Scotland Yard Inspector George Gideon starts his day off on the wrong foot when he gets a traffic-violation ticket from a young police officer. From there, his 'typical day" consists in ... See full summary »
Scotland Yard Inspector George Gideon starts his day off on the wrong foot when he gets a traffic-violation ticket from a young police officer. From there, his 'typical day" consists in learning that one of his most-trusted detectives has accepted bribes; hunts an escaped maniac who has murdered a girl; tracks a young girl suspected of a payroll robbery and, then, helps break up a bank robbery. His long day ends when he arrives at home and finds that his daughter has a date with the policeman who gave him a ticket that morning. Written by
Les Adams <firstname.lastname@example.org>
Simon's surname is credited as Farnaby Green, despite the dialogue explicitly stating that it should be the hyphenated Farnaby-Green. See more »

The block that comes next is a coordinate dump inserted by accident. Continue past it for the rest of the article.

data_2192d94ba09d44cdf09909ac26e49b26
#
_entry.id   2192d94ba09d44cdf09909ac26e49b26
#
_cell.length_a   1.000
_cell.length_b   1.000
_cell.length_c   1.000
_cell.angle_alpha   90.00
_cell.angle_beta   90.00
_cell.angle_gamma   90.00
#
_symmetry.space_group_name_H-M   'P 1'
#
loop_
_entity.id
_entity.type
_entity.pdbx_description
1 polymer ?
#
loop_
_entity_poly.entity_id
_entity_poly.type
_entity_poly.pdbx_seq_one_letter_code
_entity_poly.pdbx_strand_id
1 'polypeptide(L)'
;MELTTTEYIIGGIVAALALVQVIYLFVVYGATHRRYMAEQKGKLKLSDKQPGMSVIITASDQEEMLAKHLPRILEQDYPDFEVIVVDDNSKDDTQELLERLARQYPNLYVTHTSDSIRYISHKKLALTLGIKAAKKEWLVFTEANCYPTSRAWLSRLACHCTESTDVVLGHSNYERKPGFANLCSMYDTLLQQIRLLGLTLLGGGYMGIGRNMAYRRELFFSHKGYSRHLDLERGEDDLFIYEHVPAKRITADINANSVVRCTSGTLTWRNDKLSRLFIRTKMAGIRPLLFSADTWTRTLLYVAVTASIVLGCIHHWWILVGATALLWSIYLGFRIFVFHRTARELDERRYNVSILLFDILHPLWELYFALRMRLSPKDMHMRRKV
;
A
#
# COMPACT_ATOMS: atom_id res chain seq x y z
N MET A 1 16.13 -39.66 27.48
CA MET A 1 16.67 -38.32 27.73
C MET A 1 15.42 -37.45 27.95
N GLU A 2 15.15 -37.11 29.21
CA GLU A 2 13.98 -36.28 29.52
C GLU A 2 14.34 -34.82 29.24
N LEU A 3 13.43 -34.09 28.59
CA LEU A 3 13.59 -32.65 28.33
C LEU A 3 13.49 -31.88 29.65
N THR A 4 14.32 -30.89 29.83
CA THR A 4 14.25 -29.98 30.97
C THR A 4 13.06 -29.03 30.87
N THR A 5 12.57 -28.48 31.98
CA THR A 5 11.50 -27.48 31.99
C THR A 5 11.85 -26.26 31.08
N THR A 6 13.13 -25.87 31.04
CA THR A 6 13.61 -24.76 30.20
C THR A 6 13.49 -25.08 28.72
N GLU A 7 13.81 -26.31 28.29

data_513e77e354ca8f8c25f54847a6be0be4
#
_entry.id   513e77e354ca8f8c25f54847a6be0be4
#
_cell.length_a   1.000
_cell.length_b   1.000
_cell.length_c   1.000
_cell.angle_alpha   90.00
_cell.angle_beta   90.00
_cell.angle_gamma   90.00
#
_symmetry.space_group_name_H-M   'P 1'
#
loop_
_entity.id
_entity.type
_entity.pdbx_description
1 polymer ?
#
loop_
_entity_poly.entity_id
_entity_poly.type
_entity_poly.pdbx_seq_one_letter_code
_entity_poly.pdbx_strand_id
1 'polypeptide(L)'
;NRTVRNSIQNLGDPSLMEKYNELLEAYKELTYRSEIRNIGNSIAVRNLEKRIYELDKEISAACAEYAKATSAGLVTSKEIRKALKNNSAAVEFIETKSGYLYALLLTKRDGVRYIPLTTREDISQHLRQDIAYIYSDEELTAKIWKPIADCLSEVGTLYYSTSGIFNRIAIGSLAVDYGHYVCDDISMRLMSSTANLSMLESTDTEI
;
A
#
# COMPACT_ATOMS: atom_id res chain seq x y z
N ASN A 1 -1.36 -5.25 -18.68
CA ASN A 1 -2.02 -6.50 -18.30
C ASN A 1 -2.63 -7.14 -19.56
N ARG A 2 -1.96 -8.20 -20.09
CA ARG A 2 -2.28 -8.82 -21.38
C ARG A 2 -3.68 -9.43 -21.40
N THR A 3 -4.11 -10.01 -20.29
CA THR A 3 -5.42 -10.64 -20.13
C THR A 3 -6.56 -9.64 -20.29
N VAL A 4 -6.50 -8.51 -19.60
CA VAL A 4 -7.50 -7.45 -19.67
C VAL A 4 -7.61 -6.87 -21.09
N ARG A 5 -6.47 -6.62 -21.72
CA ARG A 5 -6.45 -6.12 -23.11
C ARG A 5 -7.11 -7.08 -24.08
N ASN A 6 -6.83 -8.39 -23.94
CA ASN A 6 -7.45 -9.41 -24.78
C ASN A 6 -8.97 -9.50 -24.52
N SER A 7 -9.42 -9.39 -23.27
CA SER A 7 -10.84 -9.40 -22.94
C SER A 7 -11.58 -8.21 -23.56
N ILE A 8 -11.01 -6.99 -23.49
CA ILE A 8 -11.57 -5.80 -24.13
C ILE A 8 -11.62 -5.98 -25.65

[Gideon goes to arrest a woman and is confronted by her lover who brandishes his gun at Gideon]
Insp. George Gideon:
There's a police car outside with two men in it. And if you were fool enough to fire that gun...
I don't see why you should speak in the subjunctive. I *am* going to fire this gun.
See more »
The film has some great sayings, such as which you're unlikely to hear in any cops and robbers film again!
Gideon has a gun pointed at him by the artist-turned-payroll robber. He calmly smokes his pipe and speculates the outcome for the artist, if he were to shoot, at which the artist/robber says "I don't see why you're using the subjunctive!".
7 of 8 people found this review helpful.
Was this review helpful to you?